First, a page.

Social Security's Woes Are Worse than You Think
August 31, 2012
America's debt problem stems from the continued growth of entitlement spending and no proper effort to rein it in. Policy circles emphasize the need to make changes to Medicare to make it sustainable, whereas Social Security is put on the backburner. This is because in the long-run, Medicare will be a bigger problem to the debt than Social Security, says Ramesh Ponnuru, a senior editor at National Review
But it is important for policymakers to take a look at possible solutions to Social Security, because if left unchecked, it too can become unsustainable and ruin the economy.
- In 1983, the financing gap for Social Security over the next 75 years was 1.8 percent of payroll.
- Today, the financing gap stands at 3.5 percent over the next 75 years.
- Furthermore, by 2035, Social Security will cost 6.4 percent of the economy while Medicare will cost 5.7 percent.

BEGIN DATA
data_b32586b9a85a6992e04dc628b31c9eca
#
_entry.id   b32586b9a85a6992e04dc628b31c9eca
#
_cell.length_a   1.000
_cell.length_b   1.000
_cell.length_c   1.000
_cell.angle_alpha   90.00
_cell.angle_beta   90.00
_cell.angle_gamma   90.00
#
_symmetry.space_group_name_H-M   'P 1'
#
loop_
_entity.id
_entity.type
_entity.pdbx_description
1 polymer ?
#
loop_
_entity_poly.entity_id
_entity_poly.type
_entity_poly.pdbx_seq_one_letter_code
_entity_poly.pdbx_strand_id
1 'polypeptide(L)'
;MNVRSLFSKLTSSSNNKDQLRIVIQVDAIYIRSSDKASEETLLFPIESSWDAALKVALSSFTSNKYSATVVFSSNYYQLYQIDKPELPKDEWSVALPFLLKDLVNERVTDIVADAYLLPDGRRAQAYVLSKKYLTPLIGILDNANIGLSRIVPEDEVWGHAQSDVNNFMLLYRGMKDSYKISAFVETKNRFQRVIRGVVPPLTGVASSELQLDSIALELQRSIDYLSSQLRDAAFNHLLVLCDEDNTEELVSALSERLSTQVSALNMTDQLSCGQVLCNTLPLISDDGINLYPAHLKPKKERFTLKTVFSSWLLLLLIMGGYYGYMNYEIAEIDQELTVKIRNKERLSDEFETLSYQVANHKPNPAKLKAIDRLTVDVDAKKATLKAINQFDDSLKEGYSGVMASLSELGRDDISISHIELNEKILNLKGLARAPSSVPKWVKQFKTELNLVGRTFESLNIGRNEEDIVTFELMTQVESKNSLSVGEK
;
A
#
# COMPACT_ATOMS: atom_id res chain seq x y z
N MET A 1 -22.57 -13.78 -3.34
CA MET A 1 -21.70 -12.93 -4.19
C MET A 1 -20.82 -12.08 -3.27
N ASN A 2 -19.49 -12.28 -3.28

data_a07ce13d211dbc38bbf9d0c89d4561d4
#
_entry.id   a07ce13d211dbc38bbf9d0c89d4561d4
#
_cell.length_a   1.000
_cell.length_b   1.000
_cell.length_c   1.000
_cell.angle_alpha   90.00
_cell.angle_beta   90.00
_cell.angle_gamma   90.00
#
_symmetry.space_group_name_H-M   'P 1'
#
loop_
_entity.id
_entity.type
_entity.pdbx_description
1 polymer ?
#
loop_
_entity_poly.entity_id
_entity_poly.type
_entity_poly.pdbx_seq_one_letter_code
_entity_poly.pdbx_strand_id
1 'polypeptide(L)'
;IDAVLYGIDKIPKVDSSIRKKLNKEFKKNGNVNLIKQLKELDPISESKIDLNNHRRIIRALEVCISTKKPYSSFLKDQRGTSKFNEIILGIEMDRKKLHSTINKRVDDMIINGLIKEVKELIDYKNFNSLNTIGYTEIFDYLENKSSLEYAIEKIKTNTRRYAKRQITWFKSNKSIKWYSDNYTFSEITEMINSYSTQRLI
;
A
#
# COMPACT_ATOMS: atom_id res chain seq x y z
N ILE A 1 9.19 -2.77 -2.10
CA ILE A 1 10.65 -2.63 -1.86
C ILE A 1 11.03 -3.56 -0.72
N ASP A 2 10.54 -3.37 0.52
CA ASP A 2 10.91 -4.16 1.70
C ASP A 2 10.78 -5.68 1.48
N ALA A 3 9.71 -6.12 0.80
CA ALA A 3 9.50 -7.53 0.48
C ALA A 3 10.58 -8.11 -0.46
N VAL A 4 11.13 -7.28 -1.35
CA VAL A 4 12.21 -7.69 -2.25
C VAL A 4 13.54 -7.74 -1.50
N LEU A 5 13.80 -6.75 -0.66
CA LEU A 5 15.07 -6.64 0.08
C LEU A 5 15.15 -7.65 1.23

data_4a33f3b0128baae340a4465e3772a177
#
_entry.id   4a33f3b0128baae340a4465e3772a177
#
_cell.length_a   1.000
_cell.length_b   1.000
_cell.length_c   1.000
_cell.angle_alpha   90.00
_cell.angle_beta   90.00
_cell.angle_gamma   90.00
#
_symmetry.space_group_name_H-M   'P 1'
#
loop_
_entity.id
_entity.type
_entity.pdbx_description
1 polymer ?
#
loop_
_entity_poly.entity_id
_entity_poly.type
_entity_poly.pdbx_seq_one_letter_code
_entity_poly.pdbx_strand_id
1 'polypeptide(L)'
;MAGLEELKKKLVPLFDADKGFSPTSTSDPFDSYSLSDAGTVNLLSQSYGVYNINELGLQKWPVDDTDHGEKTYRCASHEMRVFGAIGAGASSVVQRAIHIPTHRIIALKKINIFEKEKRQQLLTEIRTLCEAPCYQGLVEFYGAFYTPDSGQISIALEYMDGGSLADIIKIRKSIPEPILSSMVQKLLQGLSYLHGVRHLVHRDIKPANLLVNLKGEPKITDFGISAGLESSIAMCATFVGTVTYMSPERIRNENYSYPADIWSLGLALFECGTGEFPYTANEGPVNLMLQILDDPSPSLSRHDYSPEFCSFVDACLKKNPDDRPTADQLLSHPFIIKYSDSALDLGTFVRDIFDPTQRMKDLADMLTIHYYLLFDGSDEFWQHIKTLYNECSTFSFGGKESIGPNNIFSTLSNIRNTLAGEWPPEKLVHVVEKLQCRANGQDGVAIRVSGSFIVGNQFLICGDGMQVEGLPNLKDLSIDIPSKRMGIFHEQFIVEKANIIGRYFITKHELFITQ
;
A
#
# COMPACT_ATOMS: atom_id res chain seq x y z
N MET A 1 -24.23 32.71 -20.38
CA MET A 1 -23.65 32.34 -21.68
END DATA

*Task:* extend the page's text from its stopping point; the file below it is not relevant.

- By that point, Social Security costs are set to peak because the demographics will play out while Medicare costs go up.
- According to the Congressional Budget Office (CBO), by 2025, public debt will reach 106 percent of the gross domestic product (GDP).
- Even worse, by 2035 -- the year Social Security costs are said to peak -- public debt will reach 181 percent.
The nation's finances will be tanked before Social Security costs peak. However, there are possible solutions to Social Security that can prevent future debt problems.
- First, increase the retirement age. This would encourage people to work longer and continue paying into the system.
- Second, the growth of benefits can be reduced, especially for high-income earners. In the status quo, high earners who retire in 2040 will receive higher benefits than those who retire in 2020. The proposed plan would keep the benefits the same, adjusting for inflation.
- Moreover, the Democrats' plan to raise taxes would discourage people from working and saving, according to the CBO.
Source: Ramesh Ponnuru, "Social Security's Woes Are Worse than You Think," Bloomberg, August 27, 2012.
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